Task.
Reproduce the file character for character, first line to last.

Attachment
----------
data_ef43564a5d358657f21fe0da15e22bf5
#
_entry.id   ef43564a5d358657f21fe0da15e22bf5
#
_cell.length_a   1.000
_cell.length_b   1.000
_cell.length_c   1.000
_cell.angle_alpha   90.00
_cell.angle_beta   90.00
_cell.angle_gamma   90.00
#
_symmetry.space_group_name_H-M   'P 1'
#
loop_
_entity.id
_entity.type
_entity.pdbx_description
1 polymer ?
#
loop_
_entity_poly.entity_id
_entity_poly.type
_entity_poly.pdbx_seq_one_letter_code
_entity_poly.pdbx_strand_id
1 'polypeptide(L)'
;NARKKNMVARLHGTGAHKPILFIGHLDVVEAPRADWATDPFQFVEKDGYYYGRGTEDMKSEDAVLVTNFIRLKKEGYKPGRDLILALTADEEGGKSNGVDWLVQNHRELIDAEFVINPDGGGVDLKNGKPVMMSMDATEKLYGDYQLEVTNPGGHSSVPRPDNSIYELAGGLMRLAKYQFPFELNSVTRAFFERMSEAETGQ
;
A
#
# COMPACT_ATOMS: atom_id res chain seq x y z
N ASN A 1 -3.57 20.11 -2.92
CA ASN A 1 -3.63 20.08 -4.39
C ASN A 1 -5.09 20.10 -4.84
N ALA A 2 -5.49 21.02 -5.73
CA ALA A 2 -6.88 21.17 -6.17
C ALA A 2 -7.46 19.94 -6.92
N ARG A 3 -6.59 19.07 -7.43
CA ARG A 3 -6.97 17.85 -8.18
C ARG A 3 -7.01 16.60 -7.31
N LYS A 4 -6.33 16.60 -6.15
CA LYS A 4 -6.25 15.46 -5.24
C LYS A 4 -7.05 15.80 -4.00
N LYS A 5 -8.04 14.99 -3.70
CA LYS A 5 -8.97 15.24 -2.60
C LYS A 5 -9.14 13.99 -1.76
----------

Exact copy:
data_ef43564a5d358657f21fe0da15e22bf5
#
_entry.id   ef43564a5d358657f21fe0da15e22bf5
#
_cell.length_a   1.000
_cell.length_b   1.000
_cell.length_c   1.000
_cell.angle_alpha   90.00
_cell.angle_beta   90.00
_cell.angle_gamma   90.00
#
_symmetry.space_group_name_H-M   'P 1'
#
loop_
_entity.id
_entity.type
_entity.pdbx_description
1 polymer ?
#
loop_
_entity_poly.entity_id
_entity_poly.type
_entity_poly.pdbx_seq_one_letter_code
_entity_poly.pdbx_strand_id
1 'polypeptide(L)'
;NARKKNMVARLHGTGAHKPILFIGHLDVVEAPRADWATDPFQFVEKDGYYYGRGTEDMKSEDAVLVTNFIRLKKEGYKPGRDLILALTADEEGGKSNGVDWLVQNHRELIDAEFVINPDGGGVDLKNGKPVMMSMDATEKLYGDYQLEVTNPGGHSSVPRPDNSIYELAGGLMRLAKYQFPFELNSVTRAFFERMSEAETGQ
;
A
#
# COMPACT_ATOMS: atom_id res chain seq x y z
N ASN A 1 -3.57 20.11 -2.92
CA ASN A 1 -3.63 20.08 -4.39
C ASN A 1 -5.09 20.10 -4.84
N ALA A 2 -5.49 21.02 -5.73
CA ALA A 2 -6.88 21.17 -6.17
C ALA A 2 -7.46 19.94 -6.92
N ARG A 3 -6.59 19.07 -7.43
CA ARG A 3 -6.97 17.85 -8.18
C ARG A 3 -7.01 16.60 -7.31
N LYS A 4 -6.33 16.60 -6.15
CA LYS A 4 -6.25 15.46 -5.24
C LYS A 4 -7.05 15.80 -4.00
N LYS A 5 -8.04 14.99 -3.70
CA LYS A 5 -8.97 15.24 -2.60
C LYS A 5 -9.14 13.99 -1.76